September 3, 2021 - Fasting - A Reflection on Luke 5:33-39

They said to him, “John’s disciples often fast and pray, and so do the disciples of the Pharisees, but yours go on eating and drinking.” Jesus answered, “Can you make the friends of the bridegroom fast while he is with them? But the time will come when the bridegroom will be taken from them; in those days they will fast.” He told them this parable: “No one tears a piece out of a new garment to patch an old one. Otherwise, they will have torn the new garment, and the patch from the new will not match the old. And no one pours new wine into old wineskins. Otherwise, the new wine will burst the skins; the wine will run out and the wineskins will be ruined. No, new wine must be poured into new wineskins. And no one after drinking old wine wants the new, for they say, ‘The old is better.’”

If you wanted to develop a good physique, what would you do? Exercise, right? Whether you did it under supervision in a gym, or on your own, the exercise would serve to build your physical muscles. However, when it comes to building spiritual muscles, people imagine that this will happen automatically without any effort on their part. Fasting is one of the ways in which one builds spiritual muscles. If you can say no to food, which is good for you, then it stands to reason it will become easier for you to say no to sin, which is bad for you. 

On a related note, it also helps us to learn to resist the desires of the flesh. Paul writes:  “Do you not know that in a race the runners all compete, but only one receives the prize? Run in such a way that you may win it. So I do not run aimlessly, nor do I box as though beating the air; but I punish my body and enslave it, so that after proclaiming to others I myself should not be disqualified.” (1 Corinthians 9:24.26.27). Fasting is a way of getting our bodies to listen to us, rather than us listen to our bodies!

Fasting also helps in spiritual warfare. There was an occasion when the apostles tried to deliver a man who was possessed by a demon but failed. Jesus, of course, delivered the boy with a single command. When the apostles asked Jesus why they couldn’t, despite their experience in the matter, Jesus told them: “But this kind does not go out except by prayer and fasting.” (Matthew 17:21).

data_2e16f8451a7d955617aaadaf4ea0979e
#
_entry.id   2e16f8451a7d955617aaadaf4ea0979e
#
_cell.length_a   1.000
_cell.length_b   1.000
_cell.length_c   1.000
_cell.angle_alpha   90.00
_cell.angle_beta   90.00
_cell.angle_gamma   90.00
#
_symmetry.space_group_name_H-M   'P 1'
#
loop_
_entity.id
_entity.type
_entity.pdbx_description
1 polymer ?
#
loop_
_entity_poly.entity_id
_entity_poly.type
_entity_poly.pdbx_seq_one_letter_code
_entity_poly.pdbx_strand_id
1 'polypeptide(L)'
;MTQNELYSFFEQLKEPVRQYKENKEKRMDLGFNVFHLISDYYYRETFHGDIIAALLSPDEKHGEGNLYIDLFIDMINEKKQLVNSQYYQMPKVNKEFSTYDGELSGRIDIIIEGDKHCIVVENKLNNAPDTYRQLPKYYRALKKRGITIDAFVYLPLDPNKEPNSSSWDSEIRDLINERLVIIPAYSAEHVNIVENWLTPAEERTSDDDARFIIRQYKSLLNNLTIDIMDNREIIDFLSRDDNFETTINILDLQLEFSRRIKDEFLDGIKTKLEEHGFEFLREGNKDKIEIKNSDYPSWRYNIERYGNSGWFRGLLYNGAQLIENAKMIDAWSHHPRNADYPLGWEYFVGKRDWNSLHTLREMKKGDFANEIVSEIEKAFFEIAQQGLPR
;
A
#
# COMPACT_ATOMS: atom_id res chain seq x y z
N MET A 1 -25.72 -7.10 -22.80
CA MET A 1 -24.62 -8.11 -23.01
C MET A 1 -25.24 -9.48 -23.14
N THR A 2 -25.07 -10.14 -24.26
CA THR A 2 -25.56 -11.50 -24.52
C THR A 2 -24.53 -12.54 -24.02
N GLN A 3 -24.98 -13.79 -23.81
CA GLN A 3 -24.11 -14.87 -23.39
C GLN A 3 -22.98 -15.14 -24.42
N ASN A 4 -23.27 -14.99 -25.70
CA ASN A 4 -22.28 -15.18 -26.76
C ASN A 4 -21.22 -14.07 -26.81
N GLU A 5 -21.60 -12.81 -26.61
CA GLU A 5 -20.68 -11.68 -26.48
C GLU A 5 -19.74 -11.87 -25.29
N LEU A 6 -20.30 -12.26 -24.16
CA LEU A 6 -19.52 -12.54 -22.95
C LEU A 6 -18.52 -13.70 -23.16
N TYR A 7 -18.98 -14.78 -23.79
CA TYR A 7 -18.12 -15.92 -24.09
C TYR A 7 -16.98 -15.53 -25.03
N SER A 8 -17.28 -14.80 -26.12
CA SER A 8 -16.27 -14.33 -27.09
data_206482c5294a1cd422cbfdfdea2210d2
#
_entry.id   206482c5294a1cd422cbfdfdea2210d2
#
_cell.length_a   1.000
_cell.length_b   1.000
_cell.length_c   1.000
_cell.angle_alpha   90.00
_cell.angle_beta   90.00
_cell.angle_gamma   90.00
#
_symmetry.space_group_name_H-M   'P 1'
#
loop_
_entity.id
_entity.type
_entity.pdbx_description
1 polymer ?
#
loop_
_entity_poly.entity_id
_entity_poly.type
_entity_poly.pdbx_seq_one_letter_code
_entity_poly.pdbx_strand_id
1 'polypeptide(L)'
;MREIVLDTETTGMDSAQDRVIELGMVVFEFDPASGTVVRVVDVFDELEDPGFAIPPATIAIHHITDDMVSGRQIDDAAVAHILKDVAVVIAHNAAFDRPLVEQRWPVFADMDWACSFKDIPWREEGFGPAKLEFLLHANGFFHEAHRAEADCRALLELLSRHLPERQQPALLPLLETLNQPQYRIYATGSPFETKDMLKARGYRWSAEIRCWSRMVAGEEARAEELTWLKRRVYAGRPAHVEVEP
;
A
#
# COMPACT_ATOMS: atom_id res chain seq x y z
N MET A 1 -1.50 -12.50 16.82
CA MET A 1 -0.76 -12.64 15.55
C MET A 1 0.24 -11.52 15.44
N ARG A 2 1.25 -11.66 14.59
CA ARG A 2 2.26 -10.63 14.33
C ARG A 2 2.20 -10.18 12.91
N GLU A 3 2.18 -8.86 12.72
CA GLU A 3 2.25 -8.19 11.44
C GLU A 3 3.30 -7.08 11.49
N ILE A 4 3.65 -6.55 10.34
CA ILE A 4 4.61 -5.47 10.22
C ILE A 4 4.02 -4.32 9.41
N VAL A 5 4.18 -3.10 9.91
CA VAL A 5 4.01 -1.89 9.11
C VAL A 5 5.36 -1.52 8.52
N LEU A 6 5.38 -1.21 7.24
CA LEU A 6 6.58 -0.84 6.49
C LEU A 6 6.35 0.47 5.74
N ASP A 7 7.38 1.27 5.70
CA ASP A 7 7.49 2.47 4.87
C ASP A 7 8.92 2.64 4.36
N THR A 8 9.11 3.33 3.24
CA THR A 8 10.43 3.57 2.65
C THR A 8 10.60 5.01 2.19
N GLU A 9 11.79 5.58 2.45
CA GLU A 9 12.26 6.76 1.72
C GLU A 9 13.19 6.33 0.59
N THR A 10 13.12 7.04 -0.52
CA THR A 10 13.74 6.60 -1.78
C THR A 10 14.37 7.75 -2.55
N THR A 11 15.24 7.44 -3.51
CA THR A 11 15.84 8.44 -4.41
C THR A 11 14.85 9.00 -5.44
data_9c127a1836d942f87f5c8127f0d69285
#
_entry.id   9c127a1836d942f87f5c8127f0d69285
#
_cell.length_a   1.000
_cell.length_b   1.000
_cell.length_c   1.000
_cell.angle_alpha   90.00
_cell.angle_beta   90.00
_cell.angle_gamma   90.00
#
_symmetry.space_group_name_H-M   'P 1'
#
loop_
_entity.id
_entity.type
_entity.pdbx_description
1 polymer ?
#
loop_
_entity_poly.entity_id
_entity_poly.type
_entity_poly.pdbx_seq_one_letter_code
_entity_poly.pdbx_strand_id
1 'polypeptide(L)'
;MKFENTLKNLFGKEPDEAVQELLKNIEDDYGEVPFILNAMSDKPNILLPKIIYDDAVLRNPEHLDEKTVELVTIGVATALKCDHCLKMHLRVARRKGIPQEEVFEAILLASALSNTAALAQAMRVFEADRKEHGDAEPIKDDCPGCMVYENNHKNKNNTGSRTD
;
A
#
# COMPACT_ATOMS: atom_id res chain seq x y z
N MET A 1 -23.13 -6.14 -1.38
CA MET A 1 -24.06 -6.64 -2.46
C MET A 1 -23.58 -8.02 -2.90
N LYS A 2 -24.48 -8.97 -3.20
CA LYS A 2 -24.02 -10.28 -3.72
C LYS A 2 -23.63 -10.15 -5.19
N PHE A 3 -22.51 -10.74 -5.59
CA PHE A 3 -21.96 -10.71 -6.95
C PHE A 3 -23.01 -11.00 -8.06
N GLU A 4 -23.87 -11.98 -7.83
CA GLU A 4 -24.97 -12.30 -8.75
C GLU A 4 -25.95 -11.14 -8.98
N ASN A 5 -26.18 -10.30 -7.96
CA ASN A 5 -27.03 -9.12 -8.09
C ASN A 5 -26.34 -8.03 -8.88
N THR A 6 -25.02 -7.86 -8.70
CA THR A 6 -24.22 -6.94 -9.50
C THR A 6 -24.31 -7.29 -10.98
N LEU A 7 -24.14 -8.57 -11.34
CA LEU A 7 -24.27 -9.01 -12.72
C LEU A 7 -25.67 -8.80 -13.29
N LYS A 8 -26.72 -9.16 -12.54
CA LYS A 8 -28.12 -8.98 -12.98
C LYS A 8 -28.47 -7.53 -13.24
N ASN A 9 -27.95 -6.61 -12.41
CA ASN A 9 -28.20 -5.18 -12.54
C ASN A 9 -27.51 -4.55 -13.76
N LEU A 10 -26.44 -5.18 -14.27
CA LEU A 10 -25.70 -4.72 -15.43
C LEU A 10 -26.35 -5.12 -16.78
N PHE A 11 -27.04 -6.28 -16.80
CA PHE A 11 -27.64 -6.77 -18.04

Fasting is good when seeking spiritual direction (see Acts 13:2) or gaining a sensitivity to God’s voice. Anna from the New Testament is somebody who regularly fasted and prayed and was able to hear God speak to her clearly when the baby Jesus was brought into the temple. Fasting also gives  victory over temptation—remember the temptation of Jesus? (see Matthew 4:1-11) and protection (see Esther 4:16; Ezra 8:21-23; 2 Chronicles 20:1-25). There are also physical benefits. It gives the body a rest while also giving it a much needed detox.

If you do plan on fasting, check motivation. Why do you really want to fast? To lose weight? Not a good idea! To be admired? Again, not a god idea! I recommend you be led by the Holy Spirit in how and when to fast, but run his recommendations by your spiritual director. Every Christian serious about his faith journey should have one, by the way. If you are suffering from medical issues, fasting from food may not be wise. But remember, there are other things we can fast from, especially things that largely tend to be a waste of time. Like Facebook!

And if you do decide to fast and pray, please slip in a little prayer for me.